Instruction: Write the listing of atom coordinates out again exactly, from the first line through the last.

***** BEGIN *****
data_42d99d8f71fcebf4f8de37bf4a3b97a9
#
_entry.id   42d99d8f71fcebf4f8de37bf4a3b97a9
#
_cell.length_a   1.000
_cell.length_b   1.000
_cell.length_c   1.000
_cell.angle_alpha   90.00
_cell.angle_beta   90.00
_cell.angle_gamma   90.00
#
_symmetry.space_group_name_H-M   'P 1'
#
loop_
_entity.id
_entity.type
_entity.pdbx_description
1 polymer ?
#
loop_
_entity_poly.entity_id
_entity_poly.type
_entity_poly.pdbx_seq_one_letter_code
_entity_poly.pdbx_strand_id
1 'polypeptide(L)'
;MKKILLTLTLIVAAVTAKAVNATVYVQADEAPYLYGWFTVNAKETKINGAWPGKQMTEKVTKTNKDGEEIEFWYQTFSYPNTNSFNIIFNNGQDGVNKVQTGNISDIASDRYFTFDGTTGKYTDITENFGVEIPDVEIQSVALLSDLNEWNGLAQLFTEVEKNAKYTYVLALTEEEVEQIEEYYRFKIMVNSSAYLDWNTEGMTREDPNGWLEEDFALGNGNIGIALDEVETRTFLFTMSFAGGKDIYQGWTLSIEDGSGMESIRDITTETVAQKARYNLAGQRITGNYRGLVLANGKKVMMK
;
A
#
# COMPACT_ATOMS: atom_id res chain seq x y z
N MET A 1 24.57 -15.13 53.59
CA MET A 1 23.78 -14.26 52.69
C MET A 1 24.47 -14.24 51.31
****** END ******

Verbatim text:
data_42d99d8f71fcebf4f8de37bf4a3b97a9
#
_entry.id   42d99d8f71fcebf4f8de37bf4a3b97a9
#
_cell.length_a   1.000
_cell.length_b   1.000
_cell.length_c   1.000
_cell.angle_alpha   90.00
_cell.angle_beta   90.00
_cell.angle_gamma   90.00
#
_symmetry.space_group_name_H-M   'P 1'
#
loop_
_entity.id
_entity.type
_entity.pdbx_description
1 polymer ?
#
loop_
_entity_poly.entity_id
_entity_poly.type
_entity_poly.pdbx_seq_one_letter_code
_entity_poly.pdbx_strand_id
1 'polypeptide(L)'
;MKKILLTLTLIVAAVTAKAVNATVYVQADEAPYLYGWFTVNAKETKINGAWPGKQMTEKVTKTNKDGEEIEFWYQTFSYPNTNSFNIIFNNGQDGVNKVQTGNISDIASDRYFTFDGTTGKYTDITENFGVEIPDVEIQSVALLSDLNEWNGLAQLFTEVEKNAKYTYVLALTEEEVEQIEEYYRFKIMVNSSAYLDWNTEGMTREDPNGWLEEDFALGNGNIGIALDEVETRTFLFTMSFAGGKDIYQGWTLSIEDGSGMESIRDITTETVAQKARYNLAGQRITGNYRGLVLANGKKVMMK
;
A
#
# COMPACT_ATOMS: atom_id res chain seq x y z
N MET A 1 24.57 -15.13 53.59
CA MET A 1 23.78 -14.26 52.69
C MET A 1 24.47 -14.24 51.31